Yurrampi Jukurrpa (Honey Ant Dreaming)

This painting depicts a ‘yurrampi Jukurrpa’ (honey ant Dreaming). This Jukurrpa has special significance for Warlpiri people living in Yuendumu because it passes right through the Yuendumu community. Yuendumu is therefore also called ‘Yurrampi’ (honey ant) for this reason. The ‘kirda’ (owners) of this Jukurrpa are Japangardi/Japanangka men and Napangardi/Napanangka women.

This ‘yurrampi Jukurrpa’ begins southeast of Yuendumu at Yulumu and travels west. The honey ant ancestors made passages and chambers underground as they traveled, which created the soakages that remain today. After Yulumu, the ‘yurrampi’ went west to Yulyupunyu, a small hill called Yamparlinyi, and a place called Yakurrukaji, where they made a soakage. This soakage at Yakurrukaji supplied water to the original settlement of Yuendumu, and is where Yuendumu’s houses stand today.

After leaving Yakurrukaji, the ‘yurrampi’ went on to a place called ‘Wanakurduparnta’ west of Yuendumu, where they sat and attracted other ‘yurrampi’ ancestors to them. Some of the ‘yurrampi’ eventually went back east underground and died at Yulyupunyu, while others went back and died at Yulumu. The ‘yurrampi Jukurrpa’ at Yuendumu is also associated with a ‘wakapartari Jukurrpa’ (mulga worm Dreaming) and ‘jipilyaku Jukurrpa’ (duck Dreaming), all of which overlap at Yakurrukaji. 

‘Yurrampi’ (also called ‘yunkaranyi’) are a prized delicacy, considered well worth the enormous effort it takes to dig them out of the ground. Honey ant nests can be located by looking for honey ants that are walking around on the ground and following them back to the entrance of their nest. These foraging honey ants are called ‘jaka-liirli’ and can be identified by a little yellow stripe on their bottoms. When digging up the nest, people look for streaks of bright red soil (‘kanjirtirirtiri’) that signify that they are getting close to the underground honey ant chambers (called ‘minki’). Honey ants ants dig tunnels quite deep underground in ‘jirrijirrirnpa’ (mulga woodland country). Branching from these passageways are chambers in which the edible honey ants are suspended from the ceilings, full of nectar collected from ‘yanyirlingi’ (desert fuchsia [Eremophila latrobei]). With their swollen abdomens, the ants are unable to move. People pick them out, gather them in ‘parraja’ (coolamons), and eat their abdomens, which taste like honey.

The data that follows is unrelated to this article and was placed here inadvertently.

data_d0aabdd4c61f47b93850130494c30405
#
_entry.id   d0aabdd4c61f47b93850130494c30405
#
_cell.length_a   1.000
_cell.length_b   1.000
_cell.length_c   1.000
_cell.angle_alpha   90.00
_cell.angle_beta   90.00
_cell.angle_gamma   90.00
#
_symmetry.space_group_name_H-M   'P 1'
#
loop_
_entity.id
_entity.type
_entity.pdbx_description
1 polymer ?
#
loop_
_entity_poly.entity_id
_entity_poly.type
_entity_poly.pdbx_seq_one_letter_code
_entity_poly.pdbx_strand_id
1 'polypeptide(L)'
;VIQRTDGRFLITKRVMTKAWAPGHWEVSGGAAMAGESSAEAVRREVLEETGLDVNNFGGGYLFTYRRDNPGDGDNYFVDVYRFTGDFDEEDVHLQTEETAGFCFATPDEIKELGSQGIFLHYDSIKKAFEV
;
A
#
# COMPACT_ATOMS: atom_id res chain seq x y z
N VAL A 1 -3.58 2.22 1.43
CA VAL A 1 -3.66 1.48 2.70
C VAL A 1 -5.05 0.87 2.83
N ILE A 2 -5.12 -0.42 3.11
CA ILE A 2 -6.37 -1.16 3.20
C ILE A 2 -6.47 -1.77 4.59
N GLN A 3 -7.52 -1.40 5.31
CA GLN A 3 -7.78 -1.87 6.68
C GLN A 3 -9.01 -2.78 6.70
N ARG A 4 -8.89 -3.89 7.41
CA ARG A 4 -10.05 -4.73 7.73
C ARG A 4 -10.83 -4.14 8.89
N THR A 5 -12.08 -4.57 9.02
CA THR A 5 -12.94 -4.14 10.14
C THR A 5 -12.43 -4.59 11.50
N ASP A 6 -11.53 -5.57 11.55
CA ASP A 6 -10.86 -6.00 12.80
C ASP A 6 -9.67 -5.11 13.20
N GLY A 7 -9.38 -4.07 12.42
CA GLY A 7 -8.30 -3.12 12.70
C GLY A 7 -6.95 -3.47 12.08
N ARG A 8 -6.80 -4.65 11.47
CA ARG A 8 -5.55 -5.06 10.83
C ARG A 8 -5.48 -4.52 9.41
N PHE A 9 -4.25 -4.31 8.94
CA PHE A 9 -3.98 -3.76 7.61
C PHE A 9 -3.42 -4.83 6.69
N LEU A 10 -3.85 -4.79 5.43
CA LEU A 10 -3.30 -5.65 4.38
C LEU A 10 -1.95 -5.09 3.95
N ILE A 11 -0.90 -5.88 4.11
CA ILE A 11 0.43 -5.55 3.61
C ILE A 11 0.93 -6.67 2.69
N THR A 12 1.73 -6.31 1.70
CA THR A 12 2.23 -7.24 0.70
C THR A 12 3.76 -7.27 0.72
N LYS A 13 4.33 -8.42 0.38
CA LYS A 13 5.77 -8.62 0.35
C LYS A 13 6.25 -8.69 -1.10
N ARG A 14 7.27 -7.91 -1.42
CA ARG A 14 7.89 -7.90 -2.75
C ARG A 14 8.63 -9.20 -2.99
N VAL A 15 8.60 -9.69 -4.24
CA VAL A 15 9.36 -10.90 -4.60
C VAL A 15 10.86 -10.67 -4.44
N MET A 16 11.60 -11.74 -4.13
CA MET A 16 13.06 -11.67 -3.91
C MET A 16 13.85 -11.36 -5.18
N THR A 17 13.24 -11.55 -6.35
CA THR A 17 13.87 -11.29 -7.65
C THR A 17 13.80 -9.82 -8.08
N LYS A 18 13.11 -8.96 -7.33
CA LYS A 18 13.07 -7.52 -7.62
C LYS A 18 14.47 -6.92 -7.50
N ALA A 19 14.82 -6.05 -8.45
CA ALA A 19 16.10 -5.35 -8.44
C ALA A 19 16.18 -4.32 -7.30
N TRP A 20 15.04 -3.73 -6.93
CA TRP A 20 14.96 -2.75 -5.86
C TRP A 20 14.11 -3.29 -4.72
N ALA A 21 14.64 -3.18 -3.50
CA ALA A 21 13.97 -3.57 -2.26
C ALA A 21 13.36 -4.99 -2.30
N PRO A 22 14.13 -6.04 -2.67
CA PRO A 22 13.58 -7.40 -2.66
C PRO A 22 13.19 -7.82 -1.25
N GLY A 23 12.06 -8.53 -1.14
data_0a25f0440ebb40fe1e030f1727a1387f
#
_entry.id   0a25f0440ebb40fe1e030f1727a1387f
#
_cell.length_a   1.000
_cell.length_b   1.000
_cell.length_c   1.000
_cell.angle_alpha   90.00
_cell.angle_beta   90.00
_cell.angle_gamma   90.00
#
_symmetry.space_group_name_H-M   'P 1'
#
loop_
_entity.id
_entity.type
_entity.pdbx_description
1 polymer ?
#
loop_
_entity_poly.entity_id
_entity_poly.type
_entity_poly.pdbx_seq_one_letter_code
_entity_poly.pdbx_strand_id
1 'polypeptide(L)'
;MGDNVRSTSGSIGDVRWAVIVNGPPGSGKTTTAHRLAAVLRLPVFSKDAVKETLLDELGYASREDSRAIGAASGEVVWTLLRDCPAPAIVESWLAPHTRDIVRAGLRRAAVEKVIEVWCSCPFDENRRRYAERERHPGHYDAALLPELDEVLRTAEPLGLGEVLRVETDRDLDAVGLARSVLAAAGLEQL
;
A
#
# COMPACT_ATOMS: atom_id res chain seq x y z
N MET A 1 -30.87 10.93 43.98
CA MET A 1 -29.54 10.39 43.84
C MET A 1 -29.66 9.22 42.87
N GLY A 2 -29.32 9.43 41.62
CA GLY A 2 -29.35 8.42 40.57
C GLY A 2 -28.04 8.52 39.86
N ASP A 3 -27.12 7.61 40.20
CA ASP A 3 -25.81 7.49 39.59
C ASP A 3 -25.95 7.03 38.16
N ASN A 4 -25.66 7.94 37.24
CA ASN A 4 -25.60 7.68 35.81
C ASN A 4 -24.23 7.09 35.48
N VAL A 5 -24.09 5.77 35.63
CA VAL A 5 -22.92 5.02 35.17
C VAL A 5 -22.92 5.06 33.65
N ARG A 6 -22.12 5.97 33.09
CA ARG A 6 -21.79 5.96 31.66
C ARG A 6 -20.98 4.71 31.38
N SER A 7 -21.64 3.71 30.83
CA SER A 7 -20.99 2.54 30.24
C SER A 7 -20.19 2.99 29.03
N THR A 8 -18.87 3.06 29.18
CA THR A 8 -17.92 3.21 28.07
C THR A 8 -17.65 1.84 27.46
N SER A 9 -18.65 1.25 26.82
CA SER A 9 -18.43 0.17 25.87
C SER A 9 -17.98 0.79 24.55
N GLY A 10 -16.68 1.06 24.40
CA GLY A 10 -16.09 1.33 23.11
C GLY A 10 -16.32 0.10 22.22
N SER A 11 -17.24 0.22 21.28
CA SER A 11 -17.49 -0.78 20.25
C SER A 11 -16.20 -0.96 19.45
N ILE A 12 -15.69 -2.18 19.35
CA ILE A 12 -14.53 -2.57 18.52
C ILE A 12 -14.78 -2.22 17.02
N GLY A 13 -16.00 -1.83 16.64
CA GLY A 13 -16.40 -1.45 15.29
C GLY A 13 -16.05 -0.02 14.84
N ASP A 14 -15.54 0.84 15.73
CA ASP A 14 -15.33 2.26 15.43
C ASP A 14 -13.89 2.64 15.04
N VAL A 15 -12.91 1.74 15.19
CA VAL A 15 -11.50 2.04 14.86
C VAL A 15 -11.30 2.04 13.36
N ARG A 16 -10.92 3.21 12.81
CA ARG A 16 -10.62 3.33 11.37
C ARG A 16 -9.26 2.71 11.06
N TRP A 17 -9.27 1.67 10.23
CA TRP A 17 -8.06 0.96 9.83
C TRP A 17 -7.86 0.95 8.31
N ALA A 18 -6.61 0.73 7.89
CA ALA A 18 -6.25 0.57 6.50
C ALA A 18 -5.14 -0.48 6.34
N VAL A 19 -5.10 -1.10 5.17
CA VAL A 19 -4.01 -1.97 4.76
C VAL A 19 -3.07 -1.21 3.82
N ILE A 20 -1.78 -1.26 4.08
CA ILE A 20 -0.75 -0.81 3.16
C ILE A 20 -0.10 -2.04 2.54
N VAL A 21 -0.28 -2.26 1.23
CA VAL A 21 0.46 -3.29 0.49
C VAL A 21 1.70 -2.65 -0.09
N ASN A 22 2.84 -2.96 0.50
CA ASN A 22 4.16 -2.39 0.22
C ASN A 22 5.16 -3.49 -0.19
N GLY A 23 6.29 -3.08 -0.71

In contemporary Warlpiri paintings, traditional iconography can be used to represent the Jukurrpa, particular sites, and other elements. In paintings of this Jukurrpa, concentric circles can represent the soakages created by the ‘yurrampi’ ancestors. These circles can be connected by lines representing the ‘yurrampi’ ancestors’ tracks. Straight lines can represent the ‘karlangu’ (digging sticks) used to dig up the honey ant nests.